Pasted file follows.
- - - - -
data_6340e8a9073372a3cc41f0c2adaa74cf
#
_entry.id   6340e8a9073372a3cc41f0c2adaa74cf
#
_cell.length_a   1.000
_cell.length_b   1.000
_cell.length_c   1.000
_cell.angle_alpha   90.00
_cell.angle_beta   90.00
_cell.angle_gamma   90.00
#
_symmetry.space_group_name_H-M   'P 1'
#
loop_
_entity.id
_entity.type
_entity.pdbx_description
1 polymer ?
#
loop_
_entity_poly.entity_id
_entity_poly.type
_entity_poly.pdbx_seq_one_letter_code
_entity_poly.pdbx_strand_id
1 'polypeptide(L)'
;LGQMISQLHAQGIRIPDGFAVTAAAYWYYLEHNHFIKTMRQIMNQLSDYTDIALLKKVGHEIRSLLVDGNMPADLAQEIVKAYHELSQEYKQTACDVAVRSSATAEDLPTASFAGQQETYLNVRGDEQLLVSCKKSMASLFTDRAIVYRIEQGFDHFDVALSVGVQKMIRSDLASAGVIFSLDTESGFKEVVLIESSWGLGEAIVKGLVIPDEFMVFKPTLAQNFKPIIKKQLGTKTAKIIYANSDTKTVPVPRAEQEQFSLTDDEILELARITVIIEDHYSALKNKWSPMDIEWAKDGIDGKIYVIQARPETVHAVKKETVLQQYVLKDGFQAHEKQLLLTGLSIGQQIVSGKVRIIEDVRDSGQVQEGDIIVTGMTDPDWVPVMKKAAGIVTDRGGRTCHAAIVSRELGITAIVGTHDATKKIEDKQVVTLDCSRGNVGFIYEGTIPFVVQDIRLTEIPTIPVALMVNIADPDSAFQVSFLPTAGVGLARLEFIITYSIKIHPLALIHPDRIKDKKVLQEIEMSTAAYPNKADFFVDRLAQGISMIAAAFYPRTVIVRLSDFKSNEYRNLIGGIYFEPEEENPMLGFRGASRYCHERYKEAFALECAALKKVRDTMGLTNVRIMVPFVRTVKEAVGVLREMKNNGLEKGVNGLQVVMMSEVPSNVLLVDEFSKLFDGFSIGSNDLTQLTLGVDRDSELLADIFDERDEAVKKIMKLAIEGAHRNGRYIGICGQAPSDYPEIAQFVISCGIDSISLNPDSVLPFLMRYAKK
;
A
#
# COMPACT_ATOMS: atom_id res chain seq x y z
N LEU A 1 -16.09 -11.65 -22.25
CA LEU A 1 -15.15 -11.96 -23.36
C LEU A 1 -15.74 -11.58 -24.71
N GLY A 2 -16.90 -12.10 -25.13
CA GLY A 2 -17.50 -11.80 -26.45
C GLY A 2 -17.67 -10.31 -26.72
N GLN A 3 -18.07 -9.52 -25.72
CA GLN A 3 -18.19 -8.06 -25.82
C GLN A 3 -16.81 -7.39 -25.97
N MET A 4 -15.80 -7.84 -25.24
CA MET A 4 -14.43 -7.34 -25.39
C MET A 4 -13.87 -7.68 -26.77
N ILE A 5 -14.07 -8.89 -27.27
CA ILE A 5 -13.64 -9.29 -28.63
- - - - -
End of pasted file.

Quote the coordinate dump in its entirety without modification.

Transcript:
data_6340e8a9073372a3cc41f0c2adaa74cf
#
_entry.id   6340e8a9073372a3cc41f0c2adaa74cf
#
_cell.length_a   1.000
_cell.length_b   1.000
_cell.length_c   1.000
_cell.angle_alpha   90.00
_cell.angle_beta   90.00
_cell.angle_gamma   90.00
#
_symmetry.space_group_name_H-M   'P 1'
#
loop_
_entity.id
_entity.type
_entity.pdbx_description
1 polymer ?
#
loop_
_entity_poly.entity_id
_entity_poly.type
_entity_poly.pdbx_seq_one_letter_code
_entity_poly.pdbx_strand_id
1 'polypeptide(L)'
;LGQMISQLHAQGIRIPDGFAVTAAAYWYYLEHNHFIKTMRQIMNQLSDYTDIALLKKVGHEIRSLLVDGNMPADLAQEIVKAYHELSQEYKQTACDVAVRSSATAEDLPTASFAGQQETYLNVRGDEQLLVSCKKSMASLFTDRAIVYRIEQGFDHFDVALSVGVQKMIRSDLASAGVIFSLDTESGFKEVVLIESSWGLGEAIVKGLVIPDEFMVFKPTLAQNFKPIIKKQLGTKTAKIIYANSDTKTVPVPRAEQEQFSLTDDEILELARITVIIEDHYSALKNKWSPMDIEWAKDGIDGKIYVIQARPETVHAVKKETVLQQYVLKDGFQAHEKQLLLTGLSIGQQIVSGKVRIIEDVRDSGQVQEGDIIVTGMTDPDWVPVMKKAAGIVTDRGGRTCHAAIVSRELGITAIVGTHDATKKIEDKQVVTLDCSRGNVGFIYEGTIPFVVQDIRLTEIPTIPVALMVNIADPDSAFQVSFLPTAGVGLARLEFIITYSIKIHPLALIHPDRIKDKKVLQEIEMSTAAYPNKADFFVDRLAQGISMIAAAFYPRTVIVRLSDFKSNEYRNLIGGIYFEPEEENPMLGFRGASRYCHERYKEAFALECAALKKVRDTMGLTNVRIMVPFVRTVKEAVGVLREMKNNGLEKGVNGLQVVMMSEVPSNVLLVDEFSKLFDGFSIGSNDLTQLTLGVDRDSELLADIFDERDEAVKKIMKLAIEGAHRNGRYIGICGQAPSDYPEIAQFVISCGIDSISLNPDSVLPFLMRYAKK
;
A
#
# COMPACT_ATOMS: atom_id res chain seq x y z
N LEU A 1 -16.09 -11.65 -22.25
CA LEU A 1 -15.15 -11.96 -23.36
C LEU A 1 -15.74 -11.58 -24.71
N GLY A 2 -16.90 -12.10 -25.13
CA GLY A 2 -17.50 -11.80 -26.45
C GLY A 2 -17.67 -10.31 -26.72
N GLN A 3 -18.07 -9.52 -25.72
CA GLN A 3 -18.19 -8.06 -25.82
C GLN A 3 -16.81 -7.39 -25.97
N MET A 4 -15.80 -7.84 -25.24
CA MET A 4 -14.43 -7.34 -25.39
C MET A 4 -13.87 -7.68 -26.77
N ILE A 5 -14.07 -8.89 -27.27
CA ILE A 5 -13.64 -9.29 -28.63